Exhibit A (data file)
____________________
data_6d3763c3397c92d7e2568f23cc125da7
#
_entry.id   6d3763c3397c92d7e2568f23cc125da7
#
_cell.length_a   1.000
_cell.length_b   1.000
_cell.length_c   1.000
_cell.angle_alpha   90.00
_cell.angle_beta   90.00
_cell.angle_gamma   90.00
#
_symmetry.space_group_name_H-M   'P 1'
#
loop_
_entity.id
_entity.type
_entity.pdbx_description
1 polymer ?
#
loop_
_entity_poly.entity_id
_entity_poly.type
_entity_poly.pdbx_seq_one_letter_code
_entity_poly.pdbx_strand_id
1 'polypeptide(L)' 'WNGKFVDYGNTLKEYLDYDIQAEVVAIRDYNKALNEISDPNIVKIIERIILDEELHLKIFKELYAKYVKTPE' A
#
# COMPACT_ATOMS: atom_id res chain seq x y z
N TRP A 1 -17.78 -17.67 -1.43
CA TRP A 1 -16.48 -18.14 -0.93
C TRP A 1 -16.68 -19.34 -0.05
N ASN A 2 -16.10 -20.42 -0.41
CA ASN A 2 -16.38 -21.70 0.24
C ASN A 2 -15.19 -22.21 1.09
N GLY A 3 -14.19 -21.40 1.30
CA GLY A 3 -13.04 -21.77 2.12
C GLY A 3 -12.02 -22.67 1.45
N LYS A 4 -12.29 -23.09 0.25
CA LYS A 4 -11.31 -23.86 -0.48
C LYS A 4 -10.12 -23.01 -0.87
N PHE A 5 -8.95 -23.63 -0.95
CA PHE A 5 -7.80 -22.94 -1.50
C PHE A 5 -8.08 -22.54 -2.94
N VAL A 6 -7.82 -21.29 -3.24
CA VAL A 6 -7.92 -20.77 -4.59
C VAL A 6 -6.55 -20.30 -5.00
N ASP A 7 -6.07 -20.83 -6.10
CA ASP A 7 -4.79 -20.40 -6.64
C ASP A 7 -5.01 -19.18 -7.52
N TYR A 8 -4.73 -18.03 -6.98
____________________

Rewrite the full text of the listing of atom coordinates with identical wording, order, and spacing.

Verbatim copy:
data_6d3763c3397c92d7e2568f23cc125da7
#
_entry.id   6d3763c3397c92d7e2568f23cc125da7
#
_cell.length_a   1.000
_cell.length_b   1.000
_cell.length_c   1.000
_cell.angle_alpha   90.00
_cell.angle_beta   90.00
_cell.angle_gamma   90.00
#
_symmetry.space_group_name_H-M   'P 1'
#
loop_
_entity.id
_entity.type
_entity.pdbx_description
1 polymer ?
#
loop_
_entity_poly.entity_id
_entity_poly.type
_entity_poly.pdbx_seq_one_letter_code
_entity_poly.pdbx_strand_id
1 'polypeptide(L)' 'WNGKFVDYGNTLKEYLDYDIQAEVVAIRDYNKALNEISDPNIVKIIERIILDEELHLKIFKELYAKYVKTPE' A
#
# COMPACT_ATOMS: atom_id res chain seq x y z
N TRP A 1 -17.78 -17.67 -1.43
CA TRP A 1 -16.48 -18.14 -0.93
C TRP A 1 -16.68 -19.34 -0.05
N ASN A 2 -16.10 -20.42 -0.41
CA ASN A 2 -16.38 -21.70 0.24
C ASN A 2 -15.19 -22.21 1.09
N GLY A 3 -14.19 -21.40 1.30
CA GLY A 3 -13.04 -21.77 2.12
C GLY A 3 -12.02 -22.67 1.45
N LYS A 4 -12.29 -23.09 0.25
CA LYS A 4 -11.31 -23.86 -0.48
C LYS A 4 -10.12 -23.01 -0.87
N PHE A 5 -8.95 -23.63 -0.95
CA PHE A 5 -7.80 -22.94 -1.50
C PHE A 5 -8.08 -22.54 -2.94
N VAL A 6 -7.82 -21.29 -3.24
CA VAL A 6 -7.92 -20.77 -4.59
C VAL A 6 -6.55 -20.30 -5.00
N ASP A 7 -6.07 -20.83 -6.10
CA ASP A 7 -4.79 -20.40 -6.64
C ASP A 7 -5.01 -19.18 -7.52
N TYR A 8 -4.73 -18.03 -6.98